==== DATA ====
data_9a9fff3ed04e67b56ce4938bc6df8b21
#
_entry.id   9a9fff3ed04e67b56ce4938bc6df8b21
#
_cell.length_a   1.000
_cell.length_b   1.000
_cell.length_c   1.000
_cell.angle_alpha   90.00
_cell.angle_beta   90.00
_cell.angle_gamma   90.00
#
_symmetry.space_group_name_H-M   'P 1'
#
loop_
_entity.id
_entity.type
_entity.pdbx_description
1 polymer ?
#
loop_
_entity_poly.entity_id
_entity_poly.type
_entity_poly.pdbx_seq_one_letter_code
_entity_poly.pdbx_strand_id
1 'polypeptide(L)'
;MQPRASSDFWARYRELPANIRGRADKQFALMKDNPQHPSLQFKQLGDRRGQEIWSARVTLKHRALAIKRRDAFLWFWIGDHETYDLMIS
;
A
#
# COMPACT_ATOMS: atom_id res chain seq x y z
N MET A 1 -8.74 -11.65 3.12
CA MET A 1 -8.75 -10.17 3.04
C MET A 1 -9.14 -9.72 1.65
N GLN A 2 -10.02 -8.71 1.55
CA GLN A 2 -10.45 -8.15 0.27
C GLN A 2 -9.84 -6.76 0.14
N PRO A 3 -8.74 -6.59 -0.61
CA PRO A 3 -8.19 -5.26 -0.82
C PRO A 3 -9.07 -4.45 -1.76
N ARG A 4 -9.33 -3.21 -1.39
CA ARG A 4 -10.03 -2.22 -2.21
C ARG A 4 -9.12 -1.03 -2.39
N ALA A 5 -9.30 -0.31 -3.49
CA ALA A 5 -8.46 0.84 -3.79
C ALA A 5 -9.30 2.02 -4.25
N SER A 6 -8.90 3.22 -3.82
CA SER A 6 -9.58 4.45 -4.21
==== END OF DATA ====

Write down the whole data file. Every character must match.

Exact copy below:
data_9a9fff3ed04e67b56ce4938bc6df8b21
#
_entry.id   9a9fff3ed04e67b56ce4938bc6df8b21
#
_cell.length_a   1.000
_cell.length_b   1.000
_cell.length_c   1.000
_cell.angle_alpha   90.00
_cell.angle_beta   90.00
_cell.angle_gamma   90.00
#
_symmetry.space_group_name_H-M   'P 1'
#
loop_
_entity.id
_entity.type
_entity.pdbx_description
1 polymer ?
#
loop_
_entity_poly.entity_id
_entity_poly.type
_entity_poly.pdbx_seq_one_letter_code
_entity_poly.pdbx_strand_id
1 'polypeptide(L)'
;MQPRASSDFWARYRELPANIRGRADKQFALMKDNPQHPSLQFKQLGDRRGQEIWSARVTLKHRALAIKRRDAFLWFWIGDHETYDLMIS
;
A
#
# COMPACT_ATOMS: atom_id res chain seq x y z
N MET A 1 -8.74 -11.65 3.12
CA MET A 1 -8.75 -10.17 3.04
C MET A 1 -9.14 -9.72 1.65
N GLN A 2 -10.02 -8.71 1.55
CA GLN A 2 -10.45 -8.15 0.27
C GLN A 2 -9.84 -6.76 0.14
N PRO A 3 -8.74 -6.59 -0.61
CA PRO A 3 -8.19 -5.26 -0.82
C PRO A 3 -9.07 -4.45 -1.76
N ARG A 4 -9.33 -3.21 -1.39
CA ARG A 4 -10.03 -2.22 -2.21
C ARG A 4 -9.12 -1.03 -2.39
N ALA A 5 -9.30 -0.31 -3.49
CA ALA A 5 -8.46 0.84 -3.79
C ALA A 5 -9.30 2.02 -4.25
N SER A 6 -8.90 3.22 -3.82
CA SER A 6 -9.58 4.45 -4.21